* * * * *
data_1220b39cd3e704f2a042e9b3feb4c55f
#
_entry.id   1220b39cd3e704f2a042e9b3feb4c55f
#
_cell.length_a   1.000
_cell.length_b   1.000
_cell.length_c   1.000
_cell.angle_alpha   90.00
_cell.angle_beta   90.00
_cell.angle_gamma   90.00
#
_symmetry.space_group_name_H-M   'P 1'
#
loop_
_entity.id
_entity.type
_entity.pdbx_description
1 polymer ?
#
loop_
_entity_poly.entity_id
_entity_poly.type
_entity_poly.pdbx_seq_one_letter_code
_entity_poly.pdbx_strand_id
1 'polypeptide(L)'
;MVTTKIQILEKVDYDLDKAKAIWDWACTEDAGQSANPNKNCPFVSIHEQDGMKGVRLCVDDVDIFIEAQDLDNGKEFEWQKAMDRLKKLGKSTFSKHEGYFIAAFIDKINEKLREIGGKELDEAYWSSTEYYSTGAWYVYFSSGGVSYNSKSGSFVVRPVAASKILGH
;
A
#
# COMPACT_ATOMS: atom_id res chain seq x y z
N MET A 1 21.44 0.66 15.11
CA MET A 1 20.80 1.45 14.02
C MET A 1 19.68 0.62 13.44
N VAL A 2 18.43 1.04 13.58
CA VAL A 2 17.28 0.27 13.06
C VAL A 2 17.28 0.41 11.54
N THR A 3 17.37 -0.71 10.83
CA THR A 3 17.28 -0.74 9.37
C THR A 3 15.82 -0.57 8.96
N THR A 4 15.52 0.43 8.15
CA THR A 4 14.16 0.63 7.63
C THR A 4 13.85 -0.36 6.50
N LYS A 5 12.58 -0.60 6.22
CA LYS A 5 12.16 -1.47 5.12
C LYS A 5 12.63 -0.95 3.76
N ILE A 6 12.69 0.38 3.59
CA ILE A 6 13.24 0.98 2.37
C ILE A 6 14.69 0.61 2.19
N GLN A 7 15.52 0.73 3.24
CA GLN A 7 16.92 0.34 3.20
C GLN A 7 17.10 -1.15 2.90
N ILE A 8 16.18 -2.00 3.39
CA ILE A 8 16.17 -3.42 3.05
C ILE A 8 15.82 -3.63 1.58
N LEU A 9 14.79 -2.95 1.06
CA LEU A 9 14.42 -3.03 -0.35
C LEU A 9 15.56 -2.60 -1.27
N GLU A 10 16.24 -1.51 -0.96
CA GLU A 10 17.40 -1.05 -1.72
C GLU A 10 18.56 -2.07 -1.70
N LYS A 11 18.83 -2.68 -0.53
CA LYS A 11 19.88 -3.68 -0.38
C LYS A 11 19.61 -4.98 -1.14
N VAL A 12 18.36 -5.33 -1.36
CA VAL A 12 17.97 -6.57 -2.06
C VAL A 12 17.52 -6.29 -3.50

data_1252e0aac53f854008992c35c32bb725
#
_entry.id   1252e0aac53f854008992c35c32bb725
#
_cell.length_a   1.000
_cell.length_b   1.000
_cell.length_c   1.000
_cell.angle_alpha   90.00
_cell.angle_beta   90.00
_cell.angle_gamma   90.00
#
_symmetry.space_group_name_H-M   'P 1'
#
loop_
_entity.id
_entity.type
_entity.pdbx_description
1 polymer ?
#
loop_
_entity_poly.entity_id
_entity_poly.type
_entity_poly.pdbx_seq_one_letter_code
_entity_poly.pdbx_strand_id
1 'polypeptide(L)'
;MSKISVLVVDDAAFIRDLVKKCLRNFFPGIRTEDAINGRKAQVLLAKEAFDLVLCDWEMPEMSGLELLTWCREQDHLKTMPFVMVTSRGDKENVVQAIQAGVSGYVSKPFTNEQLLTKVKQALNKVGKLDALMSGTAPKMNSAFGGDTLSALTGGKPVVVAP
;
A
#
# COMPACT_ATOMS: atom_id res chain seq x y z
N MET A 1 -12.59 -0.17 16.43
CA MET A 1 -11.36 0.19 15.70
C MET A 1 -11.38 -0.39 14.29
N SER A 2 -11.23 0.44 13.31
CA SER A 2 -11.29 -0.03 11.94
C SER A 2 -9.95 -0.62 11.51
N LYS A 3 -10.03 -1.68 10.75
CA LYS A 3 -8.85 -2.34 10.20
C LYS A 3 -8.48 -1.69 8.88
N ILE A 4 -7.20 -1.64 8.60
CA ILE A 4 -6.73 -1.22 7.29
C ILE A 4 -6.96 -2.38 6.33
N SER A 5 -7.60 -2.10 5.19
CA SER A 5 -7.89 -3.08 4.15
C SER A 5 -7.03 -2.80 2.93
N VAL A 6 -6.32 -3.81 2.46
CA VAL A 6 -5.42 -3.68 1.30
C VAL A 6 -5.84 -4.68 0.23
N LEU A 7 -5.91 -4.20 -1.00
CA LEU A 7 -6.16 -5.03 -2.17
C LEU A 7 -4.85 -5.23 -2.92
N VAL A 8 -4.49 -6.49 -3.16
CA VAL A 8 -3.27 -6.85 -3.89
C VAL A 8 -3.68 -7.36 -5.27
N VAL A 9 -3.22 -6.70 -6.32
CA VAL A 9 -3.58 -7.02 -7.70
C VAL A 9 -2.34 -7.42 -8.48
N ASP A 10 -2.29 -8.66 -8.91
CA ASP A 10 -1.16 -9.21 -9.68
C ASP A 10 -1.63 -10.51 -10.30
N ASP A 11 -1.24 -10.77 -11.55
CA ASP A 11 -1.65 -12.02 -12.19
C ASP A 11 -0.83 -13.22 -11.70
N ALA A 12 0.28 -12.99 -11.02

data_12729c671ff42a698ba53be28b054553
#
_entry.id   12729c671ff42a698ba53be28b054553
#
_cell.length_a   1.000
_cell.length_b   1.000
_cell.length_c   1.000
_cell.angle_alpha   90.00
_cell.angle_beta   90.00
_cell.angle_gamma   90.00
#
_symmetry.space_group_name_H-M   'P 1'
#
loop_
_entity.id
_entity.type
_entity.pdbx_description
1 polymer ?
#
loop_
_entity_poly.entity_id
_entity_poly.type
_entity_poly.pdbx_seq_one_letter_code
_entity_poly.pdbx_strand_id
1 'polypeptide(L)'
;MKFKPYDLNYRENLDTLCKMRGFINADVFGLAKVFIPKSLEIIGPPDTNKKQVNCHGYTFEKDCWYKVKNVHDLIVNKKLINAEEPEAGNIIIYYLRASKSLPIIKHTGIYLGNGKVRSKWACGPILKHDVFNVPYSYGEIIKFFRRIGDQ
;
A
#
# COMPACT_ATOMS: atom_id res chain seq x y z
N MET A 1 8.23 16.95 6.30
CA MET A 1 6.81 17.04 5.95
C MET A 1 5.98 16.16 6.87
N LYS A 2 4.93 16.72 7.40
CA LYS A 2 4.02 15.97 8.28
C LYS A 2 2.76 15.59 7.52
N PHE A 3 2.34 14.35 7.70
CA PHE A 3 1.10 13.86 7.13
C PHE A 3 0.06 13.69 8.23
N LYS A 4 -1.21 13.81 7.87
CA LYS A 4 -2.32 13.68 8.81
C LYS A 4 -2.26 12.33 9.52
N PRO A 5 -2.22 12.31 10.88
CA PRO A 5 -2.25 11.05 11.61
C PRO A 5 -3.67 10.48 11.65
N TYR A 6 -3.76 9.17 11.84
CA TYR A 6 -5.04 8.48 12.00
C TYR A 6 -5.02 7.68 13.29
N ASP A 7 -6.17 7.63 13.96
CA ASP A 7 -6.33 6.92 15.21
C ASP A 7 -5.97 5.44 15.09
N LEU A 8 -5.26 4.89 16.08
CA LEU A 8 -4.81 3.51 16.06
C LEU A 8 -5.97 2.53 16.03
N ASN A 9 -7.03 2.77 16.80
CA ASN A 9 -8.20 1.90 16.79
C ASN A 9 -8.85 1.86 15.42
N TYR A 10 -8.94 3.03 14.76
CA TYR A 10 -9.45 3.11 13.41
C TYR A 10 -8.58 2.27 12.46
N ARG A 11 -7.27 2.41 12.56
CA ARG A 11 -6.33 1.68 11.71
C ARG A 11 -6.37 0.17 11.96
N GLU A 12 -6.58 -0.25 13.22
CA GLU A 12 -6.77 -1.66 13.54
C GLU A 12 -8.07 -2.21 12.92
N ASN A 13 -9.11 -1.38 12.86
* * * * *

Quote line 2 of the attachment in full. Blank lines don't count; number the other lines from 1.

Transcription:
#